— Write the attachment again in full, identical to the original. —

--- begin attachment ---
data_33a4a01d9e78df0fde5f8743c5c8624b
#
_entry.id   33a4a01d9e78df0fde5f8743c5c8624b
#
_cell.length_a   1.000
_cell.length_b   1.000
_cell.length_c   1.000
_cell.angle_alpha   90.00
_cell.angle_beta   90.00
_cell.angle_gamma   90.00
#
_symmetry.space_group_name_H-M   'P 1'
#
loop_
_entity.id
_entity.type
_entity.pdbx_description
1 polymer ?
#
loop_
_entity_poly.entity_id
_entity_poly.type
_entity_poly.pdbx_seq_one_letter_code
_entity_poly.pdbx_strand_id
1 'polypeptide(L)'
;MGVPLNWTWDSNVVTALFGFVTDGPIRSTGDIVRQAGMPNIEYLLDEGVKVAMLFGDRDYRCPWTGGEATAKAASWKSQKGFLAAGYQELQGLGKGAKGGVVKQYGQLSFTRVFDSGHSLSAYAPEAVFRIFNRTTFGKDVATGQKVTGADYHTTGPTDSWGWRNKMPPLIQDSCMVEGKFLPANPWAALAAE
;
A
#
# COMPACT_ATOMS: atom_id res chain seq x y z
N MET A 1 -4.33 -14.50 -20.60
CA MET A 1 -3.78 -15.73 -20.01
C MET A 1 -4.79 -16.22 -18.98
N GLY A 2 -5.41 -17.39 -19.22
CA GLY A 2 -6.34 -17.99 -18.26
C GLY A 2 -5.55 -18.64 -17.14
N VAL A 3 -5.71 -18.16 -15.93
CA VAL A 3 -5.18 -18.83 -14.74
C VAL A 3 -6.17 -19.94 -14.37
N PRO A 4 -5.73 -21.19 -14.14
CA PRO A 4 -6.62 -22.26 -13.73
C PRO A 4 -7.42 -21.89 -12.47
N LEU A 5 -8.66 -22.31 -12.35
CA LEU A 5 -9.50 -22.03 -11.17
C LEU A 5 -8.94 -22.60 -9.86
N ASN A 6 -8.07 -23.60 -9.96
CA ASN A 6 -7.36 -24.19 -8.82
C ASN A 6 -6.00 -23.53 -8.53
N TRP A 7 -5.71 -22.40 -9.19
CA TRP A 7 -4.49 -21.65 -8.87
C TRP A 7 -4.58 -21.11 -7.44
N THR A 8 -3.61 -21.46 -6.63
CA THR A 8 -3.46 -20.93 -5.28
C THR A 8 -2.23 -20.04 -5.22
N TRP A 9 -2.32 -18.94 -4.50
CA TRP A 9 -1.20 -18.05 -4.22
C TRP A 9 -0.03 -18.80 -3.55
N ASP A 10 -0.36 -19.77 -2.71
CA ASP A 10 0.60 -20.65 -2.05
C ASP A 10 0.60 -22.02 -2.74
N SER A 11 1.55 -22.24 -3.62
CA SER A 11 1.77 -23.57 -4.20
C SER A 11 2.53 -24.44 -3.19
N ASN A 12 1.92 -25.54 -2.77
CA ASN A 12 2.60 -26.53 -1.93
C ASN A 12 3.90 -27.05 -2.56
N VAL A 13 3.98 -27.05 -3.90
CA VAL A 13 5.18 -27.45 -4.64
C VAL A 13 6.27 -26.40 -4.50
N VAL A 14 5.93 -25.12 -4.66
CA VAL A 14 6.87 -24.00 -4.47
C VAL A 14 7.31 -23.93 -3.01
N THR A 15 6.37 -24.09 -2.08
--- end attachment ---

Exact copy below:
data_33a4a01d9e78df0fde5f8743c5c8624b
#
_entry.id   33a4a01d9e78df0fde5f8743c5c8624b
#
_cell.length_a   1.000
_cell.length_b   1.000
_cell.length_c   1.000
_cell.angle_alpha   90.00
_cell.angle_beta   90.00
_cell.angle_gamma   90.00
#
_symmetry.space_group_name_H-M   'P 1'
#
loop_
_entity.id
_entity.type
_entity.pdbx_description
1 polymer ?
#
loop_
_entity_poly.entity_id
_entity_poly.type
_entity_poly.pdbx_seq_one_letter_code
_entity_poly.pdbx_strand_id
1 'polypeptide(L)'
;MGVPLNWTWDSNVVTALFGFVTDGPIRSTGDIVRQAGMPNIEYLLDEGVKVAMLFGDRDYRCPWTGGEATAKAASWKSQKGFLAAGYQELQGLGKGAKGGVVKQYGQLSFTRVFDSGHSLSAYAPEAVFRIFNRTTFGKDVATGQKVTGADYHTTGPTDSWGWRNKMPPLIQDSCMVEGKFLPANPWAALAAE
;
A
#
# COMPACT_ATOMS: atom_id res chain seq x y z
N MET A 1 -4.33 -14.50 -20.60
CA MET A 1 -3.78 -15.73 -20.01
C MET A 1 -4.79 -16.22 -18.98
N GLY A 2 -5.41 -17.39 -19.22
CA GLY A 2 -6.34 -17.99 -18.26
C GLY A 2 -5.55 -18.64 -17.14
N VAL A 3 -5.71 -18.16 -15.93
CA VAL A 3 -5.18 -18.83 -14.74
C VAL A 3 -6.17 -19.94 -14.37
N PRO A 4 -5.73 -21.19 -14.14
CA PRO A 4 -6.62 -22.26 -13.73
C PRO A 4 -7.42 -21.89 -12.47
N LEU A 5 -8.66 -22.31 -12.35
CA LEU A 5 -9.50 -22.03 -11.17
C LEU A 5 -8.94 -22.60 -9.86
N ASN A 6 -8.07 -23.60 -9.96
CA ASN A 6 -7.36 -24.19 -8.82
C ASN A 6 -6.00 -23.53 -8.53
N TRP A 7 -5.71 -22.40 -9.19
CA TRP A 7 -4.49 -21.65 -8.87
C TRP A 7 -4.58 -21.11 -7.44
N THR A 8 -3.61 -21.46 -6.63
CA THR A 8 -3.46 -20.93 -5.28
C THR A 8 -2.23 -20.04 -5.22
N TRP A 9 -2.32 -18.94 -4.50
CA TRP A 9 -1.20 -18.05 -4.22
C TRP A 9 -0.03 -18.80 -3.55
N ASP A 10 -0.36 -19.77 -2.71
CA ASP A 10 0.60 -20.65 -2.05
C ASP A 10 0.60 -22.02 -2.74
N SER A 11 1.55 -22.24 -3.62
CA SER A 11 1.77 -23.57 -4.20
C SER A 11 2.53 -24.44 -3.19
N ASN A 12 1.92 -25.54 -2.77
CA ASN A 12 2.60 -26.53 -1.93
C ASN A 12 3.90 -27.05 -2.56
N VAL A 13 3.98 -27.05 -3.90
CA VAL A 13 5.18 -27.45 -4.64
C VAL A 13 6.27 -26.40 -4.50
N VAL A 14 5.93 -25.12 -4.66
CA VAL A 14 6.87 -24.00 -4.47
C VAL A 14 7.31 -23.93 -3.01
N THR A 15 6.37 -24.09 -2.08